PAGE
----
U.S. biotech company Aldatu Biosciences has been awarded a $3 million Direct-to-Phase II Small Business Innovation Research (SBIR) grant from the National Institute of Allergy and Infectious Diseases (NIAID) at the National Institutes of Health (NIH).
The award will fund the advancement of the company’s proprietary PANDAA technology platform and its specific application to the detection of Crimean-Congo hemorrhagic fever virus (CCHFV), the causative agent of Crimean Congo hemorrhagic fever (CCHF).
About Crimean Congo hemorrhagic fever
CCHF is a tick-borne disease with high mortality rates in humans and high outbreak potential.
Found in 30 countries across Europe, Asia, and Africa, CCHF has an extremely widespread and growing range. Its causative agent, CCHFV, is listed among the urgently concerning pathogens prioritized in the World Health Organization (WHO) R&D Blueprint.
The WHO said it has a high case fatality ratio (10-40%), potentially results in hospital and health facility outbreaks, and is difficult to prevent and treat. CCHF is endemic in all of Africa, the Balkans, the Middle East and in Asia.
Universal diagnostics a ‘global priority’
With at least seven regional clades, CCHFV detection by gold standard qPCR-based methods has been encumbered by significant strain-associated genetic variability. Existing tests for CCHFV are often limited to regional use, presenting a barrier to standardization and quality assurance. The WHO has called for the development of universal CCHFV diagnostics as a global priority.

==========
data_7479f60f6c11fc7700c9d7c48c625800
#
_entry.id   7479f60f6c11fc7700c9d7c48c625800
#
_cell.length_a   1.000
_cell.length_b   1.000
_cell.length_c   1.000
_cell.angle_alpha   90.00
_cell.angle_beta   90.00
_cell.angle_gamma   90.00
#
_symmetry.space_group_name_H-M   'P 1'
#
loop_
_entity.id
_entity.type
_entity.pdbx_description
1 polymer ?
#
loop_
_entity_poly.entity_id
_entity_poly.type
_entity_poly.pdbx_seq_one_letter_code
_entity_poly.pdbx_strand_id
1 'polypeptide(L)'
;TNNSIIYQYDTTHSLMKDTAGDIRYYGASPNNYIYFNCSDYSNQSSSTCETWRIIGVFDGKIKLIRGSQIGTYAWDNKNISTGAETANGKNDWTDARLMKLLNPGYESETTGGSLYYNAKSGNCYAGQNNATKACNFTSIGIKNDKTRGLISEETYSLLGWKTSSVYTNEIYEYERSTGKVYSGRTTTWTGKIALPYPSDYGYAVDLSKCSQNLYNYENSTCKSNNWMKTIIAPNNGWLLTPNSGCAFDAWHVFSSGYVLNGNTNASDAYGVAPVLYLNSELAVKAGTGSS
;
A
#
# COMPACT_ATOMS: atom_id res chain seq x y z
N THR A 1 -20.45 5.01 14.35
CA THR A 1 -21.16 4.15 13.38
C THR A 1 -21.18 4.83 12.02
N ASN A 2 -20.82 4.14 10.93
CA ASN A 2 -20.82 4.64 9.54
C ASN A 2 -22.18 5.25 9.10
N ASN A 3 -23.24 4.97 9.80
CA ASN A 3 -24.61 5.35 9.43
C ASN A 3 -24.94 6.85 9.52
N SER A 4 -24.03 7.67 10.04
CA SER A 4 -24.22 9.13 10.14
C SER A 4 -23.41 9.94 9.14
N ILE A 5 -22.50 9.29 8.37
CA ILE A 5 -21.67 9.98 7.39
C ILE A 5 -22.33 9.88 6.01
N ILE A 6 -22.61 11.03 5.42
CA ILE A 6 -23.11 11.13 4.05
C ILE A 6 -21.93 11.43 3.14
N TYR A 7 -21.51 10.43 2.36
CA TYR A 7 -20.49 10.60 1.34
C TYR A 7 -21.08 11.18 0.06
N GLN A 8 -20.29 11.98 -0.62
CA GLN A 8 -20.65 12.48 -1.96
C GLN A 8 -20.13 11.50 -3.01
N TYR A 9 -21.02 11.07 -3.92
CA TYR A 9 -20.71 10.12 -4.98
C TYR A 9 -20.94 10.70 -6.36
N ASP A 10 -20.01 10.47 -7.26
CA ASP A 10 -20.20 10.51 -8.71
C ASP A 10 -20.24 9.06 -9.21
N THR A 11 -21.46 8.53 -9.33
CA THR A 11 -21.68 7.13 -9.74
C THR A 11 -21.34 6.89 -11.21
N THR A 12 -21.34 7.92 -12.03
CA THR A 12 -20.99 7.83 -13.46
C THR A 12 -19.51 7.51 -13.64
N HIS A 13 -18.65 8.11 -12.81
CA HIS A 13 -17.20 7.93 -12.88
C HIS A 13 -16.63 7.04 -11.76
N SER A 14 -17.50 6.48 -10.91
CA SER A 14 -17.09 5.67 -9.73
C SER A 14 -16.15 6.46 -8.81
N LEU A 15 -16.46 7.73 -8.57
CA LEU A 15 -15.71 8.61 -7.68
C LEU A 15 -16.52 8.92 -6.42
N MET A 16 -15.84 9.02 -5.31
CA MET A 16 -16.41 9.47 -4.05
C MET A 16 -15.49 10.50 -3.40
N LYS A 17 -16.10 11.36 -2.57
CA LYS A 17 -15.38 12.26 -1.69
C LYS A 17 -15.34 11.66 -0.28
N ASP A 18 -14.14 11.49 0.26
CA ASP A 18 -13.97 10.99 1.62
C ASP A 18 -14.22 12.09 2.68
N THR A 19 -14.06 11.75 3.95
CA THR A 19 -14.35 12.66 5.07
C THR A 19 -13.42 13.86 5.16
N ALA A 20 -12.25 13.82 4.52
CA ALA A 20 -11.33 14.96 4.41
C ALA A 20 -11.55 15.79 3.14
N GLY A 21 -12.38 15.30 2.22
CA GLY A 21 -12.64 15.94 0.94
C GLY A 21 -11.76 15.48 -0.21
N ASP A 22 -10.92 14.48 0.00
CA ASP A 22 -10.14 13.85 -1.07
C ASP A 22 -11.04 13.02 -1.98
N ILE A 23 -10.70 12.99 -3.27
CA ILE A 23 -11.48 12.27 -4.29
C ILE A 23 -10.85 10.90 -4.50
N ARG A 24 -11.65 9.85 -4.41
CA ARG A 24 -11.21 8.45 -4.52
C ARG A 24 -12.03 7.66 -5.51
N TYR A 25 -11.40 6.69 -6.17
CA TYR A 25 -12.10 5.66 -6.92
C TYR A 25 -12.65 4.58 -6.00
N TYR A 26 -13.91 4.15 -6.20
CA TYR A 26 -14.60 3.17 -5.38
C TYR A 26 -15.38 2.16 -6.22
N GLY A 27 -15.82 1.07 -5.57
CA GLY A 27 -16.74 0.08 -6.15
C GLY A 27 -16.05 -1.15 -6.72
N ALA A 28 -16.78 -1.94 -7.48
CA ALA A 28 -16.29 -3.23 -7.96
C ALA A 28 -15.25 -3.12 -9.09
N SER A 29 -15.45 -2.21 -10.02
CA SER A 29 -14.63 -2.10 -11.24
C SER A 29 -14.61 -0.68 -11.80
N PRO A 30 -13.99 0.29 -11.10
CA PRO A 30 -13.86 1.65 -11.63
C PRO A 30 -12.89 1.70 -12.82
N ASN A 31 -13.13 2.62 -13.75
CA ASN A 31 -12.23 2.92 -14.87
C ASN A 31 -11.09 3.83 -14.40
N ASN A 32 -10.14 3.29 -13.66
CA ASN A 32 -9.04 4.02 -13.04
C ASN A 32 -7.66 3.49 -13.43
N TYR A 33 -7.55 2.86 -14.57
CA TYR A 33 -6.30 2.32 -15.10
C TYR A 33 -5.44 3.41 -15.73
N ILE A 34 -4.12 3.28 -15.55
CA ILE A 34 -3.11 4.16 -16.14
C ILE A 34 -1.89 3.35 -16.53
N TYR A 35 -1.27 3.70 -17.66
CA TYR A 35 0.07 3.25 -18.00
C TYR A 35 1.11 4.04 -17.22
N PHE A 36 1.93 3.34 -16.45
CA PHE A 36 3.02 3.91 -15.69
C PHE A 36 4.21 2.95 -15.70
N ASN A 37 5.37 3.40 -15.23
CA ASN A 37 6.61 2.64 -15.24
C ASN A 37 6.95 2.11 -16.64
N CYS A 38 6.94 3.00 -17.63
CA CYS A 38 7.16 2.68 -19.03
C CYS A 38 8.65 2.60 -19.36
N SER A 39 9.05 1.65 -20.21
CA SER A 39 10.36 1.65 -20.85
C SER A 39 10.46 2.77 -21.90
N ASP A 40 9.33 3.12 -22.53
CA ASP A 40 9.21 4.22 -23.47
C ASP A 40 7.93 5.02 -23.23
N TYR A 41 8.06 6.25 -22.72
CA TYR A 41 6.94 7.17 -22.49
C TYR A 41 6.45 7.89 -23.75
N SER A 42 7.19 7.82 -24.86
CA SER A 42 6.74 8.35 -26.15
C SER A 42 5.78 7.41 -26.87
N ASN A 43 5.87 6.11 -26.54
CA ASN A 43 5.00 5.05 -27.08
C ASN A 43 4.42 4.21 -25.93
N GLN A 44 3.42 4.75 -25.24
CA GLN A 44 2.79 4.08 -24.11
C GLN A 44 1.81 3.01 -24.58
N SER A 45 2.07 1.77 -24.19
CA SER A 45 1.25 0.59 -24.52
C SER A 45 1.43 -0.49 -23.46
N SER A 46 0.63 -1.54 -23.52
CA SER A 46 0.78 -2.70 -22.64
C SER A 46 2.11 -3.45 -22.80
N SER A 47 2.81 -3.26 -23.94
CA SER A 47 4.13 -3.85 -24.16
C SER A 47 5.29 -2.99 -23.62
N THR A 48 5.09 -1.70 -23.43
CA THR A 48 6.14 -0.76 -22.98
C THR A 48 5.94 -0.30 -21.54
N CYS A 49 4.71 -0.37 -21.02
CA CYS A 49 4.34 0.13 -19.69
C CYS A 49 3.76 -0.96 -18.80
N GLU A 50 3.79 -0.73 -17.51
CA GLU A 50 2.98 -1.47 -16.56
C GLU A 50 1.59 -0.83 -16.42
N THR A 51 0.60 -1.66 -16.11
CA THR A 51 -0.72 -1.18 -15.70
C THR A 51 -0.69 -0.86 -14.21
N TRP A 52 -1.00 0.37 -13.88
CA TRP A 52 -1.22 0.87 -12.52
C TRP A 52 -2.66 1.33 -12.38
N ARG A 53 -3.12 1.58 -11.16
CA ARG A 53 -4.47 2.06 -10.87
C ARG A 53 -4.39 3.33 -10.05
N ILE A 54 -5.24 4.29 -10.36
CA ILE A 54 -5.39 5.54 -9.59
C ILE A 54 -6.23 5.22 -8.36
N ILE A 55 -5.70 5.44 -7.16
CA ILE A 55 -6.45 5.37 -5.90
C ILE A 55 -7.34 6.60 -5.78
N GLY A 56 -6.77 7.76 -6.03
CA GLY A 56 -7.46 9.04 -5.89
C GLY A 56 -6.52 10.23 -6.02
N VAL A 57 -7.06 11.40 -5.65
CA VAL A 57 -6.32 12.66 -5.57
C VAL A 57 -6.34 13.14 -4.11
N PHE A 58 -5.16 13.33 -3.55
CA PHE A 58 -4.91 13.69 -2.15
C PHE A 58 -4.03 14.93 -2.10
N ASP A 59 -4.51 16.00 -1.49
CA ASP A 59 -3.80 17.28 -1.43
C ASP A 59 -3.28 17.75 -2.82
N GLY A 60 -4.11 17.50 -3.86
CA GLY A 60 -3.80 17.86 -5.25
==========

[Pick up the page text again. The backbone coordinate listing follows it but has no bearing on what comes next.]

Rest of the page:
PANDAA assays mitigate target-proximal variability without sacrificing specificity, and as such can address a critical issue for CCHFV diagnostics.
“Traditional qPCR falls short when it comes to development of simple assays with broad coverage of genetically diverse subtypes or lineages of the same pathogen, but this is exactly where PANDAA excels,” said Iain MacLeod, CEO/CSO at Aldatu Biosciences.
“This funding will enable us to further demonstrate the unique ability of the PANDAA platform to solve diagnostic challenges related to strain variability that have plagued the diagnostic community for ages.”
Global potential for Aldatu Biosciences’ solution
The focus of this Direct-to-Phase II SBIR work will be to develop a simple, qPCR-based assay capable of detecting all circulating CCHFV lineages with a time-to-result of less than two hours. As the only test that would detect all circulating CCHFV lineages with equally high sensitivity, the PANDAA CCHFV test in development would provide a first-in-kind scalable commercial solution that could be applied globally.
As the WHO and other global health leaders continue to support response efforts for viral hemorrhagic fever outbreaks globally, new tools that increase access to quality testing and support disease management are leading discussions, especially when effective vaccines and therapy are lacking.
“We are pleased to grow our Pandemic Preparedness Portfolio with our CCHFV test joining our tests for SARS-CoV-2 and Lassa Fever Virus,” said Mike Henry, Aldatu Biosciences’ CBO.
“Genetic diversity is a common theme among recent viral outbreaks, including the COVID-19 pandemic which we are still navigating today. Our PANDAA technology is designed to enable simple and fast detection of these highly divergent viruses on common diagnostic laboratory instruments like the ABI 7500 or the Abbott m2000, which are great tools when responding to outbreaks, as they are located in abundance across the globe.”